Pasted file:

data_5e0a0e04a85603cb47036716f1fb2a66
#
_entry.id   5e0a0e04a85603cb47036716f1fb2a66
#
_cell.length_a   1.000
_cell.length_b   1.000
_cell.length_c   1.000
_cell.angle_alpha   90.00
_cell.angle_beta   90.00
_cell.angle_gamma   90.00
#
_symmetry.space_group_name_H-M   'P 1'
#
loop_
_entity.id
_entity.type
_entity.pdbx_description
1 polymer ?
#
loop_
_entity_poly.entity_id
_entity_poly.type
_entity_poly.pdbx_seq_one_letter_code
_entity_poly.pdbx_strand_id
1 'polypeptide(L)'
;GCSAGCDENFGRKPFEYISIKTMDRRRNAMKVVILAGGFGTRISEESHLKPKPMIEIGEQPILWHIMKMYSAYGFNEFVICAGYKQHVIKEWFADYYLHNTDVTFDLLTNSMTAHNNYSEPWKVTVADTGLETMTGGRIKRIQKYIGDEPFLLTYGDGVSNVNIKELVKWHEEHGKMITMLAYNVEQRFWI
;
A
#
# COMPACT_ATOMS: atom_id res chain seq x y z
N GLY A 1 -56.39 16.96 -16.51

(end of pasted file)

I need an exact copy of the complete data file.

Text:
data_5e0a0e04a85603cb47036716f1fb2a66
#
_entry.id   5e0a0e04a85603cb47036716f1fb2a66
#
_cell.length_a   1.000
_cell.length_b   1.000
_cell.length_c   1.000
_cell.angle_alpha   90.00
_cell.angle_beta   90.00
_cell.angle_gamma   90.00
#
_symmetry.space_group_name_H-M   'P 1'
#
loop_
_entity.id
_entity.type
_entity.pdbx_description
1 polymer ?
#
loop_
_entity_poly.entity_id
_entity_poly.type
_entity_poly.pdbx_seq_one_letter_code
_entity_poly.pdbx_strand_id
1 'polypeptide(L)'
;GCSAGCDENFGRKPFEYISIKTMDRRRNAMKVVILAGGFGTRISEESHLKPKPMIEIGEQPILWHIMKMYSAYGFNEFVICAGYKQHVIKEWFADYYLHNTDVTFDLLTNSMTAHNNYSEPWKVTVADTGLETMTGGRIKRIQKYIGDEPFLLTYGDGVSNVNIKELVKWHEEHGKMITMLAYNVEQRFWI
;
A
#
# COMPACT_ATOMS: atom_id res chain seq x y z
N GLY A 1 -56.39 16.96 -16.51